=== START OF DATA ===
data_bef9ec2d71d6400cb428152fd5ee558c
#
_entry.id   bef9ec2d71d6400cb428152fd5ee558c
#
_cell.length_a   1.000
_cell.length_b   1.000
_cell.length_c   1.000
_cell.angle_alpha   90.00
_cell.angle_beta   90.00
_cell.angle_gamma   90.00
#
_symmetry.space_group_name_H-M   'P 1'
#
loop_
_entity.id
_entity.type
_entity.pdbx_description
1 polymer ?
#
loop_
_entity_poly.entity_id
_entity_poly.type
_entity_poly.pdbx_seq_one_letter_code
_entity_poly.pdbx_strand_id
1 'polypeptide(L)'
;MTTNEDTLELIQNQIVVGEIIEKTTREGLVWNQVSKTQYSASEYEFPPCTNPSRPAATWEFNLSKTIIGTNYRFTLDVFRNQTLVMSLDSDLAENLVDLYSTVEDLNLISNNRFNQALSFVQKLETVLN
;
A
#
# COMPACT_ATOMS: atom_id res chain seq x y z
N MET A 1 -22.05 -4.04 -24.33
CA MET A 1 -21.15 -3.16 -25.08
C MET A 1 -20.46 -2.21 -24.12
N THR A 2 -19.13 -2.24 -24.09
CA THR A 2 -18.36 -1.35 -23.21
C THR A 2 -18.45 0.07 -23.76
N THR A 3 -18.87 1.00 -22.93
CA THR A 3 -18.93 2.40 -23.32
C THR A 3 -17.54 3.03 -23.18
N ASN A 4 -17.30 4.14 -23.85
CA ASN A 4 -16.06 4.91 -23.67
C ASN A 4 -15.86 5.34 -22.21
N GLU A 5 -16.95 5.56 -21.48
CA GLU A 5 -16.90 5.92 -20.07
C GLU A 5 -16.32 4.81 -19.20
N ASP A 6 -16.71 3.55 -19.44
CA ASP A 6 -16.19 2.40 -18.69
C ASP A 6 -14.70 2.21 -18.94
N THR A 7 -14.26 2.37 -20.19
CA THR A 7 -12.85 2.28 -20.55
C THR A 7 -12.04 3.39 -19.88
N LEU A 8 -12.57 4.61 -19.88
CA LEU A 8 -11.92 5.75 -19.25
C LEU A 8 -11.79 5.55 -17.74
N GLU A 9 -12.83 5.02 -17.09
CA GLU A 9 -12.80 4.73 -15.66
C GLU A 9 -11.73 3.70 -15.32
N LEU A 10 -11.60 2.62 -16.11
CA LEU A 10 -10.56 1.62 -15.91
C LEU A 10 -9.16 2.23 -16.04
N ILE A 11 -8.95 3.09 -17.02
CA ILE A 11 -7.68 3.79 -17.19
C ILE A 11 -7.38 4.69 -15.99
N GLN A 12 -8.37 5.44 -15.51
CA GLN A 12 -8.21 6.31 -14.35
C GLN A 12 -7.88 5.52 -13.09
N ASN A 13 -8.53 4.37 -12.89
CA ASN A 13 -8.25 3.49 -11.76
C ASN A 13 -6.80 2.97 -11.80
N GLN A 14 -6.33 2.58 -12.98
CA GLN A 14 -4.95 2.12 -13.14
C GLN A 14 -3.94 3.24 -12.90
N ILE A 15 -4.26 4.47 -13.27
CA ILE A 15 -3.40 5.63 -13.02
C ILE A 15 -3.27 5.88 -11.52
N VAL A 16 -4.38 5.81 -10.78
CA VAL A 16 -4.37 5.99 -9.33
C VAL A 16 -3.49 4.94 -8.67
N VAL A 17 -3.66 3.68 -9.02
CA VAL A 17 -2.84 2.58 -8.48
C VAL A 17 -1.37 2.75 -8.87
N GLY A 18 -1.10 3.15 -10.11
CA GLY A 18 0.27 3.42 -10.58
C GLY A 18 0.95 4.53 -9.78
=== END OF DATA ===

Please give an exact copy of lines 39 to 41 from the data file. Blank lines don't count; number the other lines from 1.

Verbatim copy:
C THR A 3 -17.54 3.03 -23.18
N ASN A 4 -17.30 4.14 -23.85
CA ASN A 4 -16.06 4.91 -23.67